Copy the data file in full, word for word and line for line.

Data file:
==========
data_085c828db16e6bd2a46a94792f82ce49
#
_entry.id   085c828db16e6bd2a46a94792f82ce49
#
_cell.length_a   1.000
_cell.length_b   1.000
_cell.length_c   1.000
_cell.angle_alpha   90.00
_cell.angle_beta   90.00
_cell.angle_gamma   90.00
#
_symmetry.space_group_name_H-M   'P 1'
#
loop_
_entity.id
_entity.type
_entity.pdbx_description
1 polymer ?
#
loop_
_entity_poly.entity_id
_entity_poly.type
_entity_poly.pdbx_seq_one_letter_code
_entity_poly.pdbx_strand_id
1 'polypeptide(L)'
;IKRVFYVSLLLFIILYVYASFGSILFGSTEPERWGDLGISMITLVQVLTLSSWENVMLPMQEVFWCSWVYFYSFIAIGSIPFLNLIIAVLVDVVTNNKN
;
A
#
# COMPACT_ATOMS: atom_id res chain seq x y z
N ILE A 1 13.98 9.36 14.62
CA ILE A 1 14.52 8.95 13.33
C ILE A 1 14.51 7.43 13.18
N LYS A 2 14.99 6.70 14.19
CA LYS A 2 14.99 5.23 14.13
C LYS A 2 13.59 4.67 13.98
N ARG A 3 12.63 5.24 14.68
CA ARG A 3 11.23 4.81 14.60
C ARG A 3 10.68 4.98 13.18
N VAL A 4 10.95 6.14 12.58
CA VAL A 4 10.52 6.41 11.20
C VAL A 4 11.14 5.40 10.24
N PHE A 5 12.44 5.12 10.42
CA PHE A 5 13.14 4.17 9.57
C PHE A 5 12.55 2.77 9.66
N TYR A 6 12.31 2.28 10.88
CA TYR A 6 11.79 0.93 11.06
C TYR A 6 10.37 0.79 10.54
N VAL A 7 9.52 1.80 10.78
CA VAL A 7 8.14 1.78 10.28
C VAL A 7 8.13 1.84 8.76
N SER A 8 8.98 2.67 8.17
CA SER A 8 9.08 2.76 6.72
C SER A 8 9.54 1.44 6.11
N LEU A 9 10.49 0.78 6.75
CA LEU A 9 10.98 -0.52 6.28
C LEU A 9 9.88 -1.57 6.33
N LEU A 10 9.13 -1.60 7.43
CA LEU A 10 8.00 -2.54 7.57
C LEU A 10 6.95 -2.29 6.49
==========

data_085c828db16e6bd2a46a94792f82ce49
#
_entry.id   085c828db16e6bd2a46a94792f82ce49
#
_cell.length_a   1.000
_cell.length_b   1.000
_cell.length_c   1.000
_cell.angle_alpha   90.00
_cell.angle_beta   90.00
_cell.angle_gamma   90.00
#
_symmetry.space_group_name_H-M   'P 1'
#
loop_
_entity.id
_entity.type
_entity.pdbx_description
1 polymer ?
#
loop_
_entity_poly.entity_id
_entity_poly.type
_entity_poly.pdbx_seq_one_letter_code
_entity_poly.pdbx_strand_id
1 'polypeptide(L)'
;IKRVFYVSLLLFIILYVYASFGSILFGSTEPERWGDLGISMITLVQVLTLSSWENVMLPMQEVFWCSWVYFYSFIAIGSIPFLNLIIAVLVDVVTNNKN
;
A
#
# COMPACT_ATOMS: atom_id res chain seq x y z
N ILE A 1 13.98 9.36 14.62
CA ILE A 1 14.52 8.95 13.33
C ILE A 1 14.51 7.43 13.18
N LYS A 2 14.99 6.70 14.19
CA LYS A 2 14.99 5.23 14.13
C LYS A 2 13.59 4.67 13.98
N ARG A 3 12.63 5.24 14.68
CA ARG A 3 11.23 4.81 14.60
C ARG A 3 10.68 4.98 13.18
N VAL A 4 10.95 6.14 12.58
CA VAL A 4 10.52 6.41 11.20
C VAL A 4 11.14 5.40 10.24
N PHE A 5 12.44 5.12 10.42
CA PHE A 5 13.14 4.17 9.57
C PHE A 5 12.55 2.77 9.66
N TYR A 6 12.31 2.28 10.88
CA TYR A 6 11.79 0.93 11.06
C TYR A 6 10.37 0.79 10.54
N VAL A 7 9.52 1.80 10.78
CA VAL A 7 8.14 1.78 10.28
C VAL A 7 8.13 1.84 8.76
N SER A 8 8.98 2.67 8.17
CA SER A 8 9.08 2.76 6.72
C SER A 8 9.54 1.44 6.11
N LEU A 9 10.49 0.78 6.75
CA LEU A 9 10.98 -0.52 6.28
C LEU A 9 9.88 -1.57 6.33
N LEU A 10 9.13 -1.60 7.43
CA LEU A 10 8.00 -2.54 7.57
C LEU A 10 6.95 -2.29 6.49